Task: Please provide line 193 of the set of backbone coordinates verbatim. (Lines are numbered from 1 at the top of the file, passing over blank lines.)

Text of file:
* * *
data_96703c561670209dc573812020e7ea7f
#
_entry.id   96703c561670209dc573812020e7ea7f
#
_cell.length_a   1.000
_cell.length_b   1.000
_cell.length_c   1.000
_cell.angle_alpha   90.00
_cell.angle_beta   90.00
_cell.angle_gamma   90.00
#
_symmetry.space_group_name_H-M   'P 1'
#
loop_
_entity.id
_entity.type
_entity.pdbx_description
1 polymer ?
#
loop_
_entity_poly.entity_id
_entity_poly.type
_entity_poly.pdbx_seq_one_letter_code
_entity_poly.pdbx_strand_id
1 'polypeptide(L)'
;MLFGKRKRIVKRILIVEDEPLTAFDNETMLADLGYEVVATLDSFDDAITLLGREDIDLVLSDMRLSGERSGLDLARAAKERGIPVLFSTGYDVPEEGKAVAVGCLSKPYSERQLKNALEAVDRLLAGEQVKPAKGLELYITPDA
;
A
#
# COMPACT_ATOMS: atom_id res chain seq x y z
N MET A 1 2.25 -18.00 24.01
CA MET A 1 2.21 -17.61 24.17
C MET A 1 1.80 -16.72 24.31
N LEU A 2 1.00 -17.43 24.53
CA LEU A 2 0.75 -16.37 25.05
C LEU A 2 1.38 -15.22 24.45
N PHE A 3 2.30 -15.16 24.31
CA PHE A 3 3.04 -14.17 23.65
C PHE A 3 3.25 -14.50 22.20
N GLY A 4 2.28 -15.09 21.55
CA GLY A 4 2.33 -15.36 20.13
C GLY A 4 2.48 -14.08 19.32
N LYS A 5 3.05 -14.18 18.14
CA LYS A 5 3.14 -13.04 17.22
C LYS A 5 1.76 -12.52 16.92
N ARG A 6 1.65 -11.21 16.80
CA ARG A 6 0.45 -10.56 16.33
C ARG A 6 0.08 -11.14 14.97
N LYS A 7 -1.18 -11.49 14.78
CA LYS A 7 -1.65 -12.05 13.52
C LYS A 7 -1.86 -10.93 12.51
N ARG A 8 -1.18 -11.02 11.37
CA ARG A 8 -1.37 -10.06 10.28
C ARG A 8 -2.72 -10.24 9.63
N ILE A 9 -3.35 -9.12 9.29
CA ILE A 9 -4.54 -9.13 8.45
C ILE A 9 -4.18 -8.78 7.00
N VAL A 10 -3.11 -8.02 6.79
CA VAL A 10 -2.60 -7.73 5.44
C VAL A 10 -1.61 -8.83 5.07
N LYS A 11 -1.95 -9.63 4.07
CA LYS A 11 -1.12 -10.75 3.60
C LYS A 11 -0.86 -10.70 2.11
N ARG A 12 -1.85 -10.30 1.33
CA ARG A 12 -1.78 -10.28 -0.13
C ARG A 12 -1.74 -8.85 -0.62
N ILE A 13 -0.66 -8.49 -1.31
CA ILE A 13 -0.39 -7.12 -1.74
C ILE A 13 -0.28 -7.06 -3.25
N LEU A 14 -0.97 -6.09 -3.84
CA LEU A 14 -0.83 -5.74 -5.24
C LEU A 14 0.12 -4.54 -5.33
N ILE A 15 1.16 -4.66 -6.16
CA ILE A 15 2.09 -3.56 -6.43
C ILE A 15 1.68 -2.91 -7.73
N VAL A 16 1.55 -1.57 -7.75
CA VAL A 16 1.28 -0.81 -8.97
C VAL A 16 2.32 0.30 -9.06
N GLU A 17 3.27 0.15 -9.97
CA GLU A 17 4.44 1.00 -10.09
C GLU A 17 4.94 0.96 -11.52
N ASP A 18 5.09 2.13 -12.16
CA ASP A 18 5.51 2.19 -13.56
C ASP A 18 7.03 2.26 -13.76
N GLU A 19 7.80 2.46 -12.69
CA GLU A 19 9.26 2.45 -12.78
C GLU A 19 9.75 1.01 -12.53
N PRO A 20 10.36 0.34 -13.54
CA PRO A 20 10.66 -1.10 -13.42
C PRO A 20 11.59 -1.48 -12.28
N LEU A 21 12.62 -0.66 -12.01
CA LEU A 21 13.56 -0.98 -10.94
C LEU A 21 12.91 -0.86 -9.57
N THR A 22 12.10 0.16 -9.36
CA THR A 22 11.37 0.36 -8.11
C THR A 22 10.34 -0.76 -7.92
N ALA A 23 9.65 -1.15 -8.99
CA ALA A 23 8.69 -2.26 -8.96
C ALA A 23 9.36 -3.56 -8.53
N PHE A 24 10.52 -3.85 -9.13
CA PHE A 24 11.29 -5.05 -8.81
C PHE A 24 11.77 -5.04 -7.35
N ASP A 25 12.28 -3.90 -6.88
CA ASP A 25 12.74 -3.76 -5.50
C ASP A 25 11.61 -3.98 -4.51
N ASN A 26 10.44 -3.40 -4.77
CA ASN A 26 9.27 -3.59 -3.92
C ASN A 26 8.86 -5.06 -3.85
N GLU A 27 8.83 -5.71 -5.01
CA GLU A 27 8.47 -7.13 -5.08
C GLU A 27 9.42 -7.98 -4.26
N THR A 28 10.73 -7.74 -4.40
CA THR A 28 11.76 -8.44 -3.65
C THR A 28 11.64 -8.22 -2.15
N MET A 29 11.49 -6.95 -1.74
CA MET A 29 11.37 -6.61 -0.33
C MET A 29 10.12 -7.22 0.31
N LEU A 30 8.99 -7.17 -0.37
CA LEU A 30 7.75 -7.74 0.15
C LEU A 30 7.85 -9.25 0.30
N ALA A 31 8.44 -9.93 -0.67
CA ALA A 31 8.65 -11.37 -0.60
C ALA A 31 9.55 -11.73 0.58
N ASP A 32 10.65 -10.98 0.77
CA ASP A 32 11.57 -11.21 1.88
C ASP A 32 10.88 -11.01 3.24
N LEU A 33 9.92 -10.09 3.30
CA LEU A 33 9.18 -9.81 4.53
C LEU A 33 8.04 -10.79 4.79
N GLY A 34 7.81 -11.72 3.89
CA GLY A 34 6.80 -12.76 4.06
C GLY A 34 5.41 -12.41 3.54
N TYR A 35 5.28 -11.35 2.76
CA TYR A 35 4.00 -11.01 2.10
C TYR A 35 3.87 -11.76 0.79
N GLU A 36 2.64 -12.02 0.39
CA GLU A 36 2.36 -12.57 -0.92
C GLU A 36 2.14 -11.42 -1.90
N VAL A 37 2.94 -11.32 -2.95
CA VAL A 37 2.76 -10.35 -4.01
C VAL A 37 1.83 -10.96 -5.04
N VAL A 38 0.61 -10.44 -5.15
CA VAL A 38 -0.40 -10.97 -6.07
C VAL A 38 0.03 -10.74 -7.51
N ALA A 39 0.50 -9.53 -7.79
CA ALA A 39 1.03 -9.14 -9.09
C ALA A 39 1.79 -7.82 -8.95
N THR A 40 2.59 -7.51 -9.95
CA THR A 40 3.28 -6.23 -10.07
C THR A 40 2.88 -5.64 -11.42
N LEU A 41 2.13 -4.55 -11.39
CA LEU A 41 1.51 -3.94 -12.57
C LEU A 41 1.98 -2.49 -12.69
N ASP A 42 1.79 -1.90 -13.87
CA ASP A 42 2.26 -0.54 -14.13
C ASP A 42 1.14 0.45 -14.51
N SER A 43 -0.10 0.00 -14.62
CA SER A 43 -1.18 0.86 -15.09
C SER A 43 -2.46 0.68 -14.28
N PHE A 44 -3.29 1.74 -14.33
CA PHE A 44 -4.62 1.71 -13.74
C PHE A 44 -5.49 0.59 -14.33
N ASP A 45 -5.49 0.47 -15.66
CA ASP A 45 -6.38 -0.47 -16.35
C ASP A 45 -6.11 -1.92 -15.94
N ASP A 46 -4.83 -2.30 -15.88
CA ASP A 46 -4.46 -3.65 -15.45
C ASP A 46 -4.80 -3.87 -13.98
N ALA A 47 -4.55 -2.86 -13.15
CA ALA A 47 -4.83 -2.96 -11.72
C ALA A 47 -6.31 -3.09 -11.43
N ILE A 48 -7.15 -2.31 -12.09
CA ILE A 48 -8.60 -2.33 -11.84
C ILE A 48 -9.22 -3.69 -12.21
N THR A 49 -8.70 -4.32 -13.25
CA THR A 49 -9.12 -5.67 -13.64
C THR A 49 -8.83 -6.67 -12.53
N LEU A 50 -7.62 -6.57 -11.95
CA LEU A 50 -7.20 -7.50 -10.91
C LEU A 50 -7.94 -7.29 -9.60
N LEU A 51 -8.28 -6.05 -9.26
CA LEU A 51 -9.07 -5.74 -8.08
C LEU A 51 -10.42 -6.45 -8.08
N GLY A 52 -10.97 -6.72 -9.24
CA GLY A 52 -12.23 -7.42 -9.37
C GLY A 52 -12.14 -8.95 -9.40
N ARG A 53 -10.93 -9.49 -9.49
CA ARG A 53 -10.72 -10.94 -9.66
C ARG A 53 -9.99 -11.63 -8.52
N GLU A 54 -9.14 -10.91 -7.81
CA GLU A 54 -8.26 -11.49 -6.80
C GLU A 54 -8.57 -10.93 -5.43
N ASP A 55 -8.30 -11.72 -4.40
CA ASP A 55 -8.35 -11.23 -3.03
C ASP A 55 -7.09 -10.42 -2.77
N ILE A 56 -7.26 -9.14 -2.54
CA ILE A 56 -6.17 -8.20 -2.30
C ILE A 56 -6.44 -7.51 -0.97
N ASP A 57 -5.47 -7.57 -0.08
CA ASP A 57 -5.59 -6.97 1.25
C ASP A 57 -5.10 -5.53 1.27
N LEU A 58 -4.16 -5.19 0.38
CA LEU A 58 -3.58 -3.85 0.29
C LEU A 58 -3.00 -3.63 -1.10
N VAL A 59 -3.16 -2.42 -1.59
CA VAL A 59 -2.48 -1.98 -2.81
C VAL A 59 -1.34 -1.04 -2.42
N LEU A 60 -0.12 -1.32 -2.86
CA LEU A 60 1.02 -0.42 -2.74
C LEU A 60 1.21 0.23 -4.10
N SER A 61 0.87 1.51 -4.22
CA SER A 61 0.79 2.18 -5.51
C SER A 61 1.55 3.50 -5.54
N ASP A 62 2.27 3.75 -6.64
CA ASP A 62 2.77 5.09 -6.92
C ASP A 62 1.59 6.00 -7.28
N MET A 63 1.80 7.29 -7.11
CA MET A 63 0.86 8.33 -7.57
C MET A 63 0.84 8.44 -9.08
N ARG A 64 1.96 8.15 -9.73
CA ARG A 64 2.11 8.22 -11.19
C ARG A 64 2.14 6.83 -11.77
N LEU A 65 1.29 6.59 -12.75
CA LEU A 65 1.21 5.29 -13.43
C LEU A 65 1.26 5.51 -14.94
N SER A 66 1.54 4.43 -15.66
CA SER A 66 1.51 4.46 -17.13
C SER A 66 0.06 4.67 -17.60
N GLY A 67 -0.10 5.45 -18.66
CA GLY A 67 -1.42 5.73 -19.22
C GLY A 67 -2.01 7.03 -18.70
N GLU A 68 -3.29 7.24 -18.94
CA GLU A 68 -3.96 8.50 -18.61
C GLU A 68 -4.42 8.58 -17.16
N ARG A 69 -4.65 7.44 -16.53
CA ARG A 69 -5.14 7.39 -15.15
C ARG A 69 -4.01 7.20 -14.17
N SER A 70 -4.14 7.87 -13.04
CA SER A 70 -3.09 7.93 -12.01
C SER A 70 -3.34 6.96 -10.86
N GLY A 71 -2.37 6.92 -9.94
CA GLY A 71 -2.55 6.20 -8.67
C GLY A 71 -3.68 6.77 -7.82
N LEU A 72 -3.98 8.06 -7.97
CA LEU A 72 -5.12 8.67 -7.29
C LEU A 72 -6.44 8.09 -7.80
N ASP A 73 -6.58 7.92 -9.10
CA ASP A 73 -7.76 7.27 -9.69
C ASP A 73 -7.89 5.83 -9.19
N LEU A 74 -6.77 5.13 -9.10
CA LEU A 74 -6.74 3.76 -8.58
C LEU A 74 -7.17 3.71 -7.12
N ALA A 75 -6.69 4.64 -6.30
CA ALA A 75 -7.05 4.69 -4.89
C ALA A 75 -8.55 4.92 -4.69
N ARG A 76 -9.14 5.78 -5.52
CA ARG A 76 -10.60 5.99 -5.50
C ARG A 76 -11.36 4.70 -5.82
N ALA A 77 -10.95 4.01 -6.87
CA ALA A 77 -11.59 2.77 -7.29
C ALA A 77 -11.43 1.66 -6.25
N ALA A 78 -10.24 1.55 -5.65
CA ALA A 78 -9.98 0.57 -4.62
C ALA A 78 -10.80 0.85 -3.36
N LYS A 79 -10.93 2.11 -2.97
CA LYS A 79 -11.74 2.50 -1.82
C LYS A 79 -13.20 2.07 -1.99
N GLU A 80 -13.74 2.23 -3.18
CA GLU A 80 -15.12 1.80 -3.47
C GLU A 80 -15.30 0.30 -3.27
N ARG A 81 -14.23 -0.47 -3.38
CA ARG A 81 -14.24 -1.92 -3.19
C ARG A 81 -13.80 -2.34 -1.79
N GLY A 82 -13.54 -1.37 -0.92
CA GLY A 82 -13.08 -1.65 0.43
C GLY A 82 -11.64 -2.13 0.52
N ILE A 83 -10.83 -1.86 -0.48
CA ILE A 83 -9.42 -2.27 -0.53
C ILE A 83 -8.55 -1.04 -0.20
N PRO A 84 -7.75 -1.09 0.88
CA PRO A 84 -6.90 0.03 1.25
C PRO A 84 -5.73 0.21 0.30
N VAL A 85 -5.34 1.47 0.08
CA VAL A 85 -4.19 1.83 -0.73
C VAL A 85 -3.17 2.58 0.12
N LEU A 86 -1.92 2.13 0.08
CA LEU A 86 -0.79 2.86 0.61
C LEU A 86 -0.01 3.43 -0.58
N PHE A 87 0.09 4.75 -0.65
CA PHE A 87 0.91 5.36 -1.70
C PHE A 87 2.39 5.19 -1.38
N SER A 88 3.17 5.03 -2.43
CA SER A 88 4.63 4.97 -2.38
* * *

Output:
N ASP A 55 -8.30 -11.72 -4.40